Luxeos Archives | PULSAR

Caerphilly Castle, Wales

Constructed in the 13th century, Caerphilly Castle is an extensive medieval fortification located near Cardiff in southern Wales. It is one of the largest castles in the United Kingdom, and is encircled on all sides by artificial lakes, said to be ‘the most elaborate water defenses in all of Britain’. The north and south lakes around the castle are created by fortified dams. The southern dam features eight large buttresses, and the northern dam is fortified by three great towers. Pulsar’s brief was to provide illumination for the fortified walls and towers that protect these dams. Additionally, Pulsar were to illuminate the huge outer gatehouse that comprises the main entrance to the castle. Lighting the Castle Pulsar’s flagship LUXEOS 36 floodlight was chosen to illuminate these grand and imposing structures, due to its powerful light output and versatile beam angle options. To light the wall sections, HBS (holographic beam shaping) diffusers were fitted to

RGBW Luxeos LED fixtures light the Christmas tree in blue

Pulsar Luxeos Fixtures Bring Light to the Darc Awards

Image Credit: Gavriil Papadiotis (www.gavriilux.com) On Thursday December 6th, Pulsar teamed up with a group of lighting designers to bring to life a gigantic christmas tree installation for the Darc Awards. An important date in the annual lighting calendar, the Darc Awards brings together lighting designers, manufacturers and light artists for an evening that celebrates the creativity of the world of lighting. An Opportunity for Collaboration   As well as the awards themselves, the Darc Awards night provides an opportunity for lighting designers to team up with manufacturers to put together a creative lighting installation for the event. This year, Pulsar teamed up with Marcus Steffen of MS Lighting Design, Barry Townsend from Workplane Lightplanning, Harish Persad and James Poore of JPLD.  Kitchmas   The final piece, titled 'Kitchmas', was based around a huge four metre tall white fabric tree, illuminated with eight Luxeos 09 floods - four in variable white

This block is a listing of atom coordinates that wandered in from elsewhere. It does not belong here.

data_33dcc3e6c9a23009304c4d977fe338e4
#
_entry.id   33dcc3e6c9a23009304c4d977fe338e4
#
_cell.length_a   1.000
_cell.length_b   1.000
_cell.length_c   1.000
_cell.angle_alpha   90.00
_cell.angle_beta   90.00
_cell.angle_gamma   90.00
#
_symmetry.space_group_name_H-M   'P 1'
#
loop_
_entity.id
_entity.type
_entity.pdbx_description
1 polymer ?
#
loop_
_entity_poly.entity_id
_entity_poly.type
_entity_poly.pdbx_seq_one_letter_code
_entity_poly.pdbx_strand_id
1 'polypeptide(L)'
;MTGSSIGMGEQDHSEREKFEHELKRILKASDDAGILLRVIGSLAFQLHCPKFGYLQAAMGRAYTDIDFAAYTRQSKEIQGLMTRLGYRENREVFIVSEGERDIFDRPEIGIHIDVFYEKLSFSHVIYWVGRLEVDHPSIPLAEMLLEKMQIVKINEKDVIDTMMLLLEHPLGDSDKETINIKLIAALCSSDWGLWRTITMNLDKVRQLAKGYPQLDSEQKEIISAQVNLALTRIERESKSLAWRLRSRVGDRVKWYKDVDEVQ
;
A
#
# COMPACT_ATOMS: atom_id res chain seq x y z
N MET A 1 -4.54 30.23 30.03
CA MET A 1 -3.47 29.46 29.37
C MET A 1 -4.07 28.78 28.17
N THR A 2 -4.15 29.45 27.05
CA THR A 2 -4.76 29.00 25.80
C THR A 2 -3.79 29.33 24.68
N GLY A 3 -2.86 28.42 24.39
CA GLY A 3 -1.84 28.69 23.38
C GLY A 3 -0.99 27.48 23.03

RDM network with King Abdulaziz Center

What is RDM? – Remote Device Management

RDM (remote device management) is a protocol designed by a task group under the overview of the ESTA Technical Standards Program to enable two-way communication over DMX. It might sound complicated, but in practice, it’s quite straightforward and can be an invaluable tool for lighting designers. Having two-way communication means that the lighting fixtures can send data back to the controller rather than just receiving commands.RDM - Two Way Communication over DMXTo use RDM, you just connect your DMX light fixtures and controllers as you normally would. The only difference is that to use RDM, both the controllers and light fixtures must be compatible. Once the system is connected, your controller will recognise the RDM fixtures connected to it and will give you access to several parameters that can be accessed from RDM (called PIDs). What these are varies depending on the fixture but there are certain PIDs that are standardised across different manufacturers. Find out useful

LED Lighting Solutions

Mallaig Marina – Lighting a Cliff Face